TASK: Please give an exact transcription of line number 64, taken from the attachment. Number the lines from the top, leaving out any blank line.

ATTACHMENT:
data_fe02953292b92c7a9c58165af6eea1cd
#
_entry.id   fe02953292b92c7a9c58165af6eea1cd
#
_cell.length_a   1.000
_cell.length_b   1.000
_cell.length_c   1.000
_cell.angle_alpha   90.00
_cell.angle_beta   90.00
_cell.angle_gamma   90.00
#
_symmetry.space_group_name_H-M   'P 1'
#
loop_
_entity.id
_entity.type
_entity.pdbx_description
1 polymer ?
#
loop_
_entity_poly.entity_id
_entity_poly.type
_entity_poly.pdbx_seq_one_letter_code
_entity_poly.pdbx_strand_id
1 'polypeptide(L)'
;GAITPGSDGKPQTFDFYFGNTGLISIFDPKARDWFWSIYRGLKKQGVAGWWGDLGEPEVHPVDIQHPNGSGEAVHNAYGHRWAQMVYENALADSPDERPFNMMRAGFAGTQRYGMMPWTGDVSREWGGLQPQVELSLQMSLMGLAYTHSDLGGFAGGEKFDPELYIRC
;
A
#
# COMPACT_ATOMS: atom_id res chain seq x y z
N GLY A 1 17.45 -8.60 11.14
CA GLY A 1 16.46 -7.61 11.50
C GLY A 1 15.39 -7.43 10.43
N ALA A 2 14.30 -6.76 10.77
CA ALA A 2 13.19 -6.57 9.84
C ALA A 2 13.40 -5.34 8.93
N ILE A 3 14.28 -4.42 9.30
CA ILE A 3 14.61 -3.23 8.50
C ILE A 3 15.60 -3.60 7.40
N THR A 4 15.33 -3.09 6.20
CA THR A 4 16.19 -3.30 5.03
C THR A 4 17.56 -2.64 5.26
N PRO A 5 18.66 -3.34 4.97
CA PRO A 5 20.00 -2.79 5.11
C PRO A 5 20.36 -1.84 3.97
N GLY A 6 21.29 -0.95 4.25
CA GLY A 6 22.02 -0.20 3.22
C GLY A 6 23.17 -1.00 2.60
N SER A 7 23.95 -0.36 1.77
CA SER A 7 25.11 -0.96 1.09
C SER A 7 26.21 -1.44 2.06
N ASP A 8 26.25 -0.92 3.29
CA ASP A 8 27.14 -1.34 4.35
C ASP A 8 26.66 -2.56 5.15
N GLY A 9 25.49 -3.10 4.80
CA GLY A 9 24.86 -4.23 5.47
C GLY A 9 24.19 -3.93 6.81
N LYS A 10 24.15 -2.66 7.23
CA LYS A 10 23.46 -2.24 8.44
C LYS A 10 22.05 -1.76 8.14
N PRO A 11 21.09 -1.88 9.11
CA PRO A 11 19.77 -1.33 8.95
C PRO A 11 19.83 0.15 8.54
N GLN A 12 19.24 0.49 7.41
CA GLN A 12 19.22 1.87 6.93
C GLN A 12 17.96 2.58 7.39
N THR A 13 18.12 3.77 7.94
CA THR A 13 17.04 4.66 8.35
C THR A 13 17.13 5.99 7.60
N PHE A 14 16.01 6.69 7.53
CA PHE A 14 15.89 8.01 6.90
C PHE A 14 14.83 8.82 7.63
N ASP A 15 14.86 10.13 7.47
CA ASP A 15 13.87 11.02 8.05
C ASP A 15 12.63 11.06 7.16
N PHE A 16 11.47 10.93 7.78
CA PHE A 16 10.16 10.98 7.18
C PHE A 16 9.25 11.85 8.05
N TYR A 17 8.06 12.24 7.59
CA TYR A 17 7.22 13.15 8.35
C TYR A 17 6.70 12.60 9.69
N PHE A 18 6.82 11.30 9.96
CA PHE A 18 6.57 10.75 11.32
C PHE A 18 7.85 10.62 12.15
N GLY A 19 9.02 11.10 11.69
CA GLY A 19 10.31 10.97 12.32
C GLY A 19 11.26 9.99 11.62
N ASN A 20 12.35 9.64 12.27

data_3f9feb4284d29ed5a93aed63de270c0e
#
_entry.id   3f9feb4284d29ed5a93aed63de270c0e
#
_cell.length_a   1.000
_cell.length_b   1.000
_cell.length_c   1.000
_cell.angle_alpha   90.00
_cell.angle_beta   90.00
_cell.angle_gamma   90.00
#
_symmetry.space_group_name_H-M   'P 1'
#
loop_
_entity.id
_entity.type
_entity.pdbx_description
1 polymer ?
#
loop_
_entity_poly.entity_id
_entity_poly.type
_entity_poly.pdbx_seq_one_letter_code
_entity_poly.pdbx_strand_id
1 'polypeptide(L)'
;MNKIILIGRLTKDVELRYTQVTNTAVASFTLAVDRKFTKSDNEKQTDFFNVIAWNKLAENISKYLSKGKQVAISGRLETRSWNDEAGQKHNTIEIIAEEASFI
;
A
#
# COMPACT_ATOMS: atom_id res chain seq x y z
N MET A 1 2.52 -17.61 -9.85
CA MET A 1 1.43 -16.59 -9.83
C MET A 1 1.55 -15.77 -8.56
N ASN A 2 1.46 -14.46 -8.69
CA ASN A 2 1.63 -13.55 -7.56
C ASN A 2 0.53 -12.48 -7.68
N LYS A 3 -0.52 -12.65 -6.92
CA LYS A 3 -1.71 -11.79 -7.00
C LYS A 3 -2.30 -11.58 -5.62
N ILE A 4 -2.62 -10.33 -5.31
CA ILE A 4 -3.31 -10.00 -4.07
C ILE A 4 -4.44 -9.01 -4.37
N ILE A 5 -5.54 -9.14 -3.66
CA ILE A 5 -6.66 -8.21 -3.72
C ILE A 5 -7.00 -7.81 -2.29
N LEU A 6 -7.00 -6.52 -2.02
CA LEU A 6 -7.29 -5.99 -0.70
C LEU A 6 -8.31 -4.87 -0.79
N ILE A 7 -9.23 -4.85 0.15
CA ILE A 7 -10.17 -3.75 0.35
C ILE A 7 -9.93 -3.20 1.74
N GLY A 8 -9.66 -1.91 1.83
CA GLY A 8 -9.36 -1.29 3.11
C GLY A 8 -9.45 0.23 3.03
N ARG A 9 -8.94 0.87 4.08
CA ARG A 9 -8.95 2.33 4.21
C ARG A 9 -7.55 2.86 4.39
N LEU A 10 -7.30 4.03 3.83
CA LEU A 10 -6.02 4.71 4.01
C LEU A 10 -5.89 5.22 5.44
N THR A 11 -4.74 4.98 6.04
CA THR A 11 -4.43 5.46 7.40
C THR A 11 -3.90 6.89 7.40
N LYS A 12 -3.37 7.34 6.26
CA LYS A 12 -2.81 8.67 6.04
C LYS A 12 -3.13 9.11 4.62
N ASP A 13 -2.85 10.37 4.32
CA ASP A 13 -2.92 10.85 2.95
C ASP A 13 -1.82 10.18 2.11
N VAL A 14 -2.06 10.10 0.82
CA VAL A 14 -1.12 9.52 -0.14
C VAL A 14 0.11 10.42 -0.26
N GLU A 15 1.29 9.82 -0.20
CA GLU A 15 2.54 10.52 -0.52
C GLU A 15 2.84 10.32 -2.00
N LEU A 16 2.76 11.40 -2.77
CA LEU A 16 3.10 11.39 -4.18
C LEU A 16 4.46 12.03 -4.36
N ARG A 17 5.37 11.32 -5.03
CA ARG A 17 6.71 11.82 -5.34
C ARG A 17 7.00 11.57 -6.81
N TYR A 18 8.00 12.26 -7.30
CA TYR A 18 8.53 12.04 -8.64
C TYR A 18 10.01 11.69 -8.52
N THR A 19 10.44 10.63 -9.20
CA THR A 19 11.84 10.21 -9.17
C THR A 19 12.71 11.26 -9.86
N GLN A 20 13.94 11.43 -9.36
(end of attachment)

N GLN A 12 19.24 0.49 7.41